Giuseppe Ambrosi, the president of the European Dairy Association, believes the agreement gives NZ dairy an unfair advantage. “Any trade agreement must be tailored in a fair trade and level playing field spirit to achieve at the end a win-win situation. For milk and dairy, this was a near to impossible task from the outset and the outcome does give a unilateral advantage to the NZ dairy industry, pushing the EU concessions to the absolute limit,”​ Ambrosi said. “The EU dairy sector will do its utmost to continue being resilient and competitive, and we will now have to prepare for the new tougher market conditions.”

Copa-Cogeca – organisations representing European farmers and cooperatives – estimates the agreement will increase Europe’s structural negative trade balance in agricultural products, which stood at around €750m in 2021.

New Zealand exporters already have market access for 75,000t of butter and 11,000t of cheese. Additional access to the EU’s added value protein market (butter 15,000t, cheese 25,000t, milk powder 15,000t) will ‘substantially increase market pressure’, Copa-Cogeca argued.

And all this comes at a time when farmers are ‘struggling to continue investing in sustainability’, Copa-Cogeca added. 

“Copa and Cogeca welcome the fact that the EU production safety standards (e.g. hormone-free beef) and GIs have been recognised under the agreement with New Zealand. We acknowledge the commitments that both the EU and New Zealand have agreed upon with regards to incorporating the principles of the Paris agreement and sustainability in international trade. However, we know that for key sectors such as dairy, sheep and beef production this agreement is painful,”​ Copa-Cogeca Secretary-General Pekka Pesonen stated.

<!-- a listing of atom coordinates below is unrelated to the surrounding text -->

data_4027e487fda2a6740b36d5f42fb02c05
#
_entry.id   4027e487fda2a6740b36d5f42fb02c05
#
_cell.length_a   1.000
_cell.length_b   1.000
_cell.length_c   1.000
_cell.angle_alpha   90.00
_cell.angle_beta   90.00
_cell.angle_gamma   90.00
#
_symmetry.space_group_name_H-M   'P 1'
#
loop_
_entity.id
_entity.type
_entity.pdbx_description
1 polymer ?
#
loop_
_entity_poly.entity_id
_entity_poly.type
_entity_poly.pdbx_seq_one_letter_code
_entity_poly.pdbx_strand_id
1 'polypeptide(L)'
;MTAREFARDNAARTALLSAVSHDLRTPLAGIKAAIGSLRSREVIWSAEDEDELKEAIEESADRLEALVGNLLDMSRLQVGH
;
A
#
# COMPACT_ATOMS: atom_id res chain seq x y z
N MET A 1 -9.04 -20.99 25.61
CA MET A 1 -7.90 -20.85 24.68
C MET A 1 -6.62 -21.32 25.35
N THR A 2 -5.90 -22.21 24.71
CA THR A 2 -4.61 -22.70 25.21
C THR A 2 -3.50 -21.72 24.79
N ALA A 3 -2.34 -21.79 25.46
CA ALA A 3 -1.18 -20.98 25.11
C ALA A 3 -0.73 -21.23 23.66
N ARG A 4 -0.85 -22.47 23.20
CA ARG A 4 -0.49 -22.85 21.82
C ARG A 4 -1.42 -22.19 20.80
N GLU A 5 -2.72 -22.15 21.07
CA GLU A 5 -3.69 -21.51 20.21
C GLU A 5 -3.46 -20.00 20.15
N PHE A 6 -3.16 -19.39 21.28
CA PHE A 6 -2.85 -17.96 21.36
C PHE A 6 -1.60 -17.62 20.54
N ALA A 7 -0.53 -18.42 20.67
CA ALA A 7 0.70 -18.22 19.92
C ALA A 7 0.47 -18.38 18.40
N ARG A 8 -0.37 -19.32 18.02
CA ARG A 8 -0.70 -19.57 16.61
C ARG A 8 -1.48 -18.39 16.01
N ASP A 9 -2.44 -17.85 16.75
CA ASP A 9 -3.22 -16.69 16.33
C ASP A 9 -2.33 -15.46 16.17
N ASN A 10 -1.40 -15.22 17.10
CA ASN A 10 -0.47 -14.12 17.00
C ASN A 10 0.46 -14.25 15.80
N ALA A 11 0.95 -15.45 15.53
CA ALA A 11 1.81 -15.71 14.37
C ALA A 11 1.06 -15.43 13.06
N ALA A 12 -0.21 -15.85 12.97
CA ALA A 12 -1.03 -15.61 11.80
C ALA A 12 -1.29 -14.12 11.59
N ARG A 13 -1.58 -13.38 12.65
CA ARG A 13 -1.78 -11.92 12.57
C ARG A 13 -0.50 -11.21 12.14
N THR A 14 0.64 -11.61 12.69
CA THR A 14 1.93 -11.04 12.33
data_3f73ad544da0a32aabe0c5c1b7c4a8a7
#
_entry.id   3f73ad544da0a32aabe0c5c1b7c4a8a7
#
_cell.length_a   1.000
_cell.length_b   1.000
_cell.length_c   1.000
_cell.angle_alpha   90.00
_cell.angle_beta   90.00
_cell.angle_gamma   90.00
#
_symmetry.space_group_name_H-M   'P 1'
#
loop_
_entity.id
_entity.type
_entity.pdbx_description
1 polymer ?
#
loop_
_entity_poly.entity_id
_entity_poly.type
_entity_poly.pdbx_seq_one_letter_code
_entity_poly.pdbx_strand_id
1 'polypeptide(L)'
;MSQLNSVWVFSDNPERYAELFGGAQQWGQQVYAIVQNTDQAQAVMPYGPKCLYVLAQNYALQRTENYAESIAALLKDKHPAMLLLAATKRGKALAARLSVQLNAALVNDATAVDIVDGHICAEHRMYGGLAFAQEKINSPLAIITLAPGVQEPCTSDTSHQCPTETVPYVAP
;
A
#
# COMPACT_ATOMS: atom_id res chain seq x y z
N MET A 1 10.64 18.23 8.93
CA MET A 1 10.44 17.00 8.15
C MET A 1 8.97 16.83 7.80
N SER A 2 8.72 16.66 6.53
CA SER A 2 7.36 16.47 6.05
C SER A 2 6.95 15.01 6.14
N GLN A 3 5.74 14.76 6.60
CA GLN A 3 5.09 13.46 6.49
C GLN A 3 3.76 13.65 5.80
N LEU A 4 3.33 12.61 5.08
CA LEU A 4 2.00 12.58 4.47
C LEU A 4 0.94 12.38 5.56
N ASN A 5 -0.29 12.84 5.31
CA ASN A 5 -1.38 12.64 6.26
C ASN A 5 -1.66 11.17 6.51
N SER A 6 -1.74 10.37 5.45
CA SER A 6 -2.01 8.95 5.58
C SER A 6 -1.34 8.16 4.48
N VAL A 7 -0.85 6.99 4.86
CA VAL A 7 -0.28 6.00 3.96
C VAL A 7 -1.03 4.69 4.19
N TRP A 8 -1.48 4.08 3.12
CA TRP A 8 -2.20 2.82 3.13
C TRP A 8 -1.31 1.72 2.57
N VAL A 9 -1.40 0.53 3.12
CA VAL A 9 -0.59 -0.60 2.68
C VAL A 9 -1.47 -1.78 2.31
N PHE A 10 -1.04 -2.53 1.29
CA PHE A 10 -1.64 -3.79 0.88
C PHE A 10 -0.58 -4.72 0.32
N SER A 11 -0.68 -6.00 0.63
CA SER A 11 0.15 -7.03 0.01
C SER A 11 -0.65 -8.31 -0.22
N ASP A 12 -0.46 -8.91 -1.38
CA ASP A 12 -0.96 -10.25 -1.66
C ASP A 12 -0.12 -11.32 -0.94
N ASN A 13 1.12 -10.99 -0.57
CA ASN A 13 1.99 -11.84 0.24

Significantly, the farming organisations said, Europe’s dairy industry is fragmented compared to that of New Zealand, which is largely controlled by one player – Fonterra. The deal will therefore deliver a ‘strong bargaining hold’ to the hands of a single, giant, dairy cooperative.

If it provides New Zealand dairy with so much market access that it threatens to make market conditions significantly 'tougher', New Zealand’s largest dairy cooperative should be popping the (GI protected) champagne, right? Wrong. Fonterra isn't happy with the outcome on tariffs and quotas either, arguing that the additional market access if very limited in nature. 

Fonterra is disappointed that the quotas for dairy products like butter, cheese and milk powder are ‘constrained’ relative to the size of the EU market by a combination of ‘small’ permanent quotas, in-quota tariff rates, and quota administration requirements.